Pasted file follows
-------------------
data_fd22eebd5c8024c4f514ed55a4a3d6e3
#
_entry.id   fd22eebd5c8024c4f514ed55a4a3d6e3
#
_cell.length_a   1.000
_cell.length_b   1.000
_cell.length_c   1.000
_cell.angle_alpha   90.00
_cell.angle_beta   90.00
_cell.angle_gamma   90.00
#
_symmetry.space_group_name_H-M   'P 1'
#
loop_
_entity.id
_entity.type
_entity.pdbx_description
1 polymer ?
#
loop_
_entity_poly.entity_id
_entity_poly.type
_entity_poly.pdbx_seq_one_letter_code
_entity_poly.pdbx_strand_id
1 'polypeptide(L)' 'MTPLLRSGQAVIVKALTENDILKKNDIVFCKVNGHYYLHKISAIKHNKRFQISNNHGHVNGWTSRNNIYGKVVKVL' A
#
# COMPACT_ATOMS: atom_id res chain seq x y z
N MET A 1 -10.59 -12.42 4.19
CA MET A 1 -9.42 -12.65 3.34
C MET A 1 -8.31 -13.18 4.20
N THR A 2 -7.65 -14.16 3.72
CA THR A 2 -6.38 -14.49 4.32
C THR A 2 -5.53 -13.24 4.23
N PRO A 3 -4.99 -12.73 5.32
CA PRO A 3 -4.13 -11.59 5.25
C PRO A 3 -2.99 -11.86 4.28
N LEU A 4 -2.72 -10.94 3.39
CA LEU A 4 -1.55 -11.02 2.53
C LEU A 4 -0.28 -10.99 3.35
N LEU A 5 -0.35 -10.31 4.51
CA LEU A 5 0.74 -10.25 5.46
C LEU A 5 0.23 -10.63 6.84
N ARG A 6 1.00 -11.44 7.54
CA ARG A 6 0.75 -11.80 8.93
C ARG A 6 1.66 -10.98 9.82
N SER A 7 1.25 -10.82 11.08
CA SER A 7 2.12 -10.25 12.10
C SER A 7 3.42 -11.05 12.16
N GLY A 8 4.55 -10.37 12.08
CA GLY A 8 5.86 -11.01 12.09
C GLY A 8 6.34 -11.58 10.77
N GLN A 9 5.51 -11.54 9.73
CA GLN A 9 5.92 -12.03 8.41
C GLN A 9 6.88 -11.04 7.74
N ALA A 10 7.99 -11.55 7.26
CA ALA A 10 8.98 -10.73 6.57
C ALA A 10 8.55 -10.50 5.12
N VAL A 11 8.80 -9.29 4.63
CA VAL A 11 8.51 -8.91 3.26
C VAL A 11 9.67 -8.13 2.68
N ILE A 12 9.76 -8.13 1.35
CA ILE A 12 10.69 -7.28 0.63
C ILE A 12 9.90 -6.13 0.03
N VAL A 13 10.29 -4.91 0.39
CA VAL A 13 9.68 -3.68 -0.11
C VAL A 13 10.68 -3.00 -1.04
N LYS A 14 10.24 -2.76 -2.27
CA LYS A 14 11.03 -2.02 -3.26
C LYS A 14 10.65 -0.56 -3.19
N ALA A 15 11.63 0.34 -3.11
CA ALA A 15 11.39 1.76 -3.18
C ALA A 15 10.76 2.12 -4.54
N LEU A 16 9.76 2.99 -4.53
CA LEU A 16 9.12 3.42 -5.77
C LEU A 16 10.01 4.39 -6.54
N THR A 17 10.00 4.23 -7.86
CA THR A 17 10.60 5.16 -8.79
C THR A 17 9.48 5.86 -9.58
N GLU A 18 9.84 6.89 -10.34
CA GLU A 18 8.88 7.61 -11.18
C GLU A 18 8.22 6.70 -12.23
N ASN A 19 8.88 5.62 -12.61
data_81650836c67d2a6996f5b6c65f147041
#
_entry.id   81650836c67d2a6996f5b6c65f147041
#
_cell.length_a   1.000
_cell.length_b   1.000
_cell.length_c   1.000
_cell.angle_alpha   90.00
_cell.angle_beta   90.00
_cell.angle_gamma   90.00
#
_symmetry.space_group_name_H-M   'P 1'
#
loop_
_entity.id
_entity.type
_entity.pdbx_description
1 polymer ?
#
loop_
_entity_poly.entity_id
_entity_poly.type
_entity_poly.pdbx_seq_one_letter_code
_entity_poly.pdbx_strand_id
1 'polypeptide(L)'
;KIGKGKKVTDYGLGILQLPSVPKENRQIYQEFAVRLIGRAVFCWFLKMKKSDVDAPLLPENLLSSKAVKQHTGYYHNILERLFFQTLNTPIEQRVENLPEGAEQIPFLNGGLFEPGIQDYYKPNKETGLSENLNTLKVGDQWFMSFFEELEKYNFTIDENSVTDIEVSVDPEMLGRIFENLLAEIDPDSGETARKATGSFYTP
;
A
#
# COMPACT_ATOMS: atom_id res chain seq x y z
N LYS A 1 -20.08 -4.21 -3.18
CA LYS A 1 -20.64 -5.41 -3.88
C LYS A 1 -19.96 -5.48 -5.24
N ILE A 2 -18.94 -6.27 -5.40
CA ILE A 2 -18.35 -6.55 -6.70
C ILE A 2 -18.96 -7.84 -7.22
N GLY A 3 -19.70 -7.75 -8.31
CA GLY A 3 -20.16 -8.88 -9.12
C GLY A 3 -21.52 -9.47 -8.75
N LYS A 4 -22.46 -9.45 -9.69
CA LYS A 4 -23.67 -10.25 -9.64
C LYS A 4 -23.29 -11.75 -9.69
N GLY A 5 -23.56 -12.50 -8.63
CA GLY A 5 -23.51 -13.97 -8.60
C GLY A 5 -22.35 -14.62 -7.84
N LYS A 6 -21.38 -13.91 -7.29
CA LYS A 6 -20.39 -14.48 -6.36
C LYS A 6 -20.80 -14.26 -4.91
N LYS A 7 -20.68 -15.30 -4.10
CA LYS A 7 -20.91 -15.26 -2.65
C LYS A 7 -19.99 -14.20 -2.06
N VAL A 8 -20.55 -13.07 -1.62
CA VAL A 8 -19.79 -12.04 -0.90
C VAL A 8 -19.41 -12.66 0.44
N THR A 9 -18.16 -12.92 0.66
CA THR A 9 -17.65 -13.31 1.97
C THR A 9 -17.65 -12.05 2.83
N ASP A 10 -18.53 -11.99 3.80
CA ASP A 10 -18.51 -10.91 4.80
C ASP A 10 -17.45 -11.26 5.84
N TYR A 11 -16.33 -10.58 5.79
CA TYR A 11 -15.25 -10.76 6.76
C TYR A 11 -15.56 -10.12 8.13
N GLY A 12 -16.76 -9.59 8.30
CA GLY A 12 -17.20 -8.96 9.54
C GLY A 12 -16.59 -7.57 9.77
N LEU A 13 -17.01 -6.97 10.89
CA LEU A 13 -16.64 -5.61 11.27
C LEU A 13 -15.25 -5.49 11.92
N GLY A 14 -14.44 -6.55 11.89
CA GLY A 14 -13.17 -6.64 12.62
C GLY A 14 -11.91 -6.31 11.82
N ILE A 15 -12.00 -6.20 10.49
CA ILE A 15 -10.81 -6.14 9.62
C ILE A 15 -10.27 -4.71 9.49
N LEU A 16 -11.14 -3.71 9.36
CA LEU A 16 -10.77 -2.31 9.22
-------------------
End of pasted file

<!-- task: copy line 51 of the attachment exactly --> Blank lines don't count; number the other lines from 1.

C GLY A 8 6.34 -11.58 10.77